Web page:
Iraq, 2007-2009 The 4th Battalion, 42nd Field Artillery, Straight Arrows, deployed to Iraq for its third tour in March 2008 as part of Operation Iraqi Freedom 07-09. This tour saw the battalion separated from its parent brigade and attached to 2nd Brigade, 101st Airborne Division. Headquartered inside the International Zone of Baghdad, the Straight Arrows were charged with the task of supporting the Iraqi Army and monitoring the Karkh and Mansour districts of Baghdad. During this deployment the battalion supported two joint-security stations and conducted more than 3,500 total patrols in the district. The Straight Arrows then redeployed in March 2009 to Fort Hood, Texas for the last time.
Return and restationing at Fort Carson Once they redeployed and uncased their colors, they changed battalion commanders in June 2009 and immediately moved to Fort Carson, Colo. July and August 2009 were spent standing up the battalion at Fort Carson, establishing systems, conducting reset operations and building combat power.
The fall of 2009 gave the battalion opportunities to conduct multiple squad and platoon-level training events. The Straight Arrows finalized the fielding of their howitzers from PMHBCT during the week of Thanksgiving and then immediately conducted Table VIII certification. The training provided soldiers an excellent environment with temperatures as low as minus 30 degrees and several inches of snow. In January 2010, 4/42 FA deployed in similar weather conditions to provide indirect fires in support of Alpha Company, 3rd Battalion, 75th Ranger training on Fort Carson ranges. The battalion's deployment mission was finalized and the Straight Arrows transitioned the entire formation to a motorized infantry battalion.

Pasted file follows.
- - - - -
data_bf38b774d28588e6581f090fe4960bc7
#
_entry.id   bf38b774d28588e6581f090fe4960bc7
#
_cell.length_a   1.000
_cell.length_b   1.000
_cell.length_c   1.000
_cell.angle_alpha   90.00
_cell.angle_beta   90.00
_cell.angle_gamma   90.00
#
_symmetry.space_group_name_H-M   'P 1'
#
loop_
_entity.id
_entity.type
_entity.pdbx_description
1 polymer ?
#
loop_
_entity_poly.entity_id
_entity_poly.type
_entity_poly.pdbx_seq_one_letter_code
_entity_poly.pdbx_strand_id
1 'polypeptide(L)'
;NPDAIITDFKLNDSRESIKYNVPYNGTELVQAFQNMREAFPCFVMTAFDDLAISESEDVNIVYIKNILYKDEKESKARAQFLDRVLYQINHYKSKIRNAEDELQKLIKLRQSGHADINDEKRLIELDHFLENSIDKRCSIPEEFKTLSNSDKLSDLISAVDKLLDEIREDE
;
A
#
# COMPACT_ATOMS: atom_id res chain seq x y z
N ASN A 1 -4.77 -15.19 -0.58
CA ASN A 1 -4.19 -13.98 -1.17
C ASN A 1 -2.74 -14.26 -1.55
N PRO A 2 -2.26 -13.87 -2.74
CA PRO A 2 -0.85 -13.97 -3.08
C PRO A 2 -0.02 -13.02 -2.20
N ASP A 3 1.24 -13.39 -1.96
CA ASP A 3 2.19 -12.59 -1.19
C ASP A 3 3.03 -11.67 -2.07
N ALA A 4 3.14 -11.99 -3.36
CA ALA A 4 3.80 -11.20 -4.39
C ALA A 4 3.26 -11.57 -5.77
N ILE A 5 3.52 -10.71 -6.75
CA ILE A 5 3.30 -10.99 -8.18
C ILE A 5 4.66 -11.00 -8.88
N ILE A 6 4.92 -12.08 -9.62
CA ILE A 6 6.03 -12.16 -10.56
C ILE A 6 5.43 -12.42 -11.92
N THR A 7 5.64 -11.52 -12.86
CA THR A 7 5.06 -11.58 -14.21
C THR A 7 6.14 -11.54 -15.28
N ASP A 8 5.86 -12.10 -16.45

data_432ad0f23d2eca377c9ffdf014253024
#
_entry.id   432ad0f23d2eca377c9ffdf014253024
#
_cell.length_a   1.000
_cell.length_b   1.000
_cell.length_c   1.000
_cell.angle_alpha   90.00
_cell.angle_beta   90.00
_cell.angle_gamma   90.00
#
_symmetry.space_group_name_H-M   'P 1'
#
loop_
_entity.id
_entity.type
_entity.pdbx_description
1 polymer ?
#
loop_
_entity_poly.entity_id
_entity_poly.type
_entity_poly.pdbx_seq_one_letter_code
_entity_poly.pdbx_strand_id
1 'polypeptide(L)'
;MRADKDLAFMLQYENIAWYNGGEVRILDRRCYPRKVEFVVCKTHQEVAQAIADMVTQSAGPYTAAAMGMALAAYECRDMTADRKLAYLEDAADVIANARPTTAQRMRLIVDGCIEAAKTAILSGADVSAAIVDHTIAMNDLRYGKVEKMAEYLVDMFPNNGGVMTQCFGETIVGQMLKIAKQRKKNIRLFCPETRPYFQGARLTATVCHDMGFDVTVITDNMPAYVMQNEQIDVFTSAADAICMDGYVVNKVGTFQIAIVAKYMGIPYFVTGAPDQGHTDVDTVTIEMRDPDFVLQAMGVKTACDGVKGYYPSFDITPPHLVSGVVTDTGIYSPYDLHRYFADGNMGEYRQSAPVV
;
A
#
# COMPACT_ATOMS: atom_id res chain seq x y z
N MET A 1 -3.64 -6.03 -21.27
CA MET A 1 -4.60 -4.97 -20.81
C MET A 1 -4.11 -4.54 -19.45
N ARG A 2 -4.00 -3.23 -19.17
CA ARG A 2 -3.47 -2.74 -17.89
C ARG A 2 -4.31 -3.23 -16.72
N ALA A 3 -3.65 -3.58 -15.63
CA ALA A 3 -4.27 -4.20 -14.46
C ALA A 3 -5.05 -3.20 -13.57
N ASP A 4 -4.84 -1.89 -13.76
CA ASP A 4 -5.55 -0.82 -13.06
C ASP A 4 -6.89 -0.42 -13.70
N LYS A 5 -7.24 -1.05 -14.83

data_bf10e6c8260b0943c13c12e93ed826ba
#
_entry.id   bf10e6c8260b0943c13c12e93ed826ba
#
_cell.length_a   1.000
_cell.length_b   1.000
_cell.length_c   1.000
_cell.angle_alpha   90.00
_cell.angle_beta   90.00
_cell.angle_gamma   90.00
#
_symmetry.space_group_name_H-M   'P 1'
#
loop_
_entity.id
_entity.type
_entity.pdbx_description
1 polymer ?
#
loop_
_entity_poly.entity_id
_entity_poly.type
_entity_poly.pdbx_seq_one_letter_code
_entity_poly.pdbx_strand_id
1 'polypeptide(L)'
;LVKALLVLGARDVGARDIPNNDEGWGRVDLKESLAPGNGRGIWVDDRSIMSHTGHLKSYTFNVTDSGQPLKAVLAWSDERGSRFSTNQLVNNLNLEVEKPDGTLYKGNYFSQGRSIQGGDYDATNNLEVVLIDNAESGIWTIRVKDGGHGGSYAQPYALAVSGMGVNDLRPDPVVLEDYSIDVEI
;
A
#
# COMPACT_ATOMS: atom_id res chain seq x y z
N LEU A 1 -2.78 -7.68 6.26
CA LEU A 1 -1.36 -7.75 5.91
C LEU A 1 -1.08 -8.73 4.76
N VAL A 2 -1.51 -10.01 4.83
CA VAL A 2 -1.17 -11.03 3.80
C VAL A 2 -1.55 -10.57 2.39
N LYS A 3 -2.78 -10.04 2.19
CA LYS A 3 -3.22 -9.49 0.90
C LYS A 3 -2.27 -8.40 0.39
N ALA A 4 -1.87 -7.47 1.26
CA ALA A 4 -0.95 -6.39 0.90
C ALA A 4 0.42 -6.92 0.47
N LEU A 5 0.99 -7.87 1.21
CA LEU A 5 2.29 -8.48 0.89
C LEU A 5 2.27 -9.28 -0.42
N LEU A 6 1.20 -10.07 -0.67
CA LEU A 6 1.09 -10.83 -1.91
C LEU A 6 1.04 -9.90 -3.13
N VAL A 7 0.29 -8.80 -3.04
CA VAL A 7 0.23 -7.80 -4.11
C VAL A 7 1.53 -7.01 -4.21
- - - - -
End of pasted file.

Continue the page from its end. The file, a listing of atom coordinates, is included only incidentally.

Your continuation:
The battalion participated in Raider Blitz, a brigade field training exercise, as a motorized infantry battalion. Then the Straight Arrow battalion, as a member of the 1st (Raider) Brigade Combat Team, 4th Infantry Division, deployed to the Joint Readiness Training Center for counterinsurgency training, in April 2010, with the battalion conducting maneuver operations as a battlespace operator. The battalion also completed deployment preparations, conducted final training for theater requirements and executed torch and advance party operations to Afghanistan.
Operation Enduring Freedom The battalion completed its rotation to Afghanistan as part of the 1st Brigade Combat Team, 4th Infantry Division's deployment in support of Operation Enduring Freedom. The battalion initiated relief in place/transfer of authority with 4th Squadron, 73rd Cavalry Regiment, part of 4th Brigade, 82nd Airborne in late July 2010. The unit conducted security force assistance operations with the Afghanistan National Army (ANA), the Afghanistan Provincial Police Forces and by supporting the national defense security. The battalion remained focused on security operations in support of Afghanistan as well as increasing the Afghan National Security Forces capabilities. 4-42 Field Artillery was able to make great progress in the Farah Province through constantly engaging the Taliban, by taking the Dukin/Charpoc Charmas area along with improving the security and quality of life for the Masaw District. 4-42 FA was relieved in place in July 2011 by the 2d Brigade Combat Team Special Troops Battalion, 2d Brigade, 4th Infantry Division, and redeployed to Fort Carson.
Inactivation The battalion was de-activated by the Army along with the 1st Battalion, 22nd Infantry regiment on 17 March 2014 at Fort Carson, Colorado. The colors of the unit were cased and sent to the Army Center of Military History.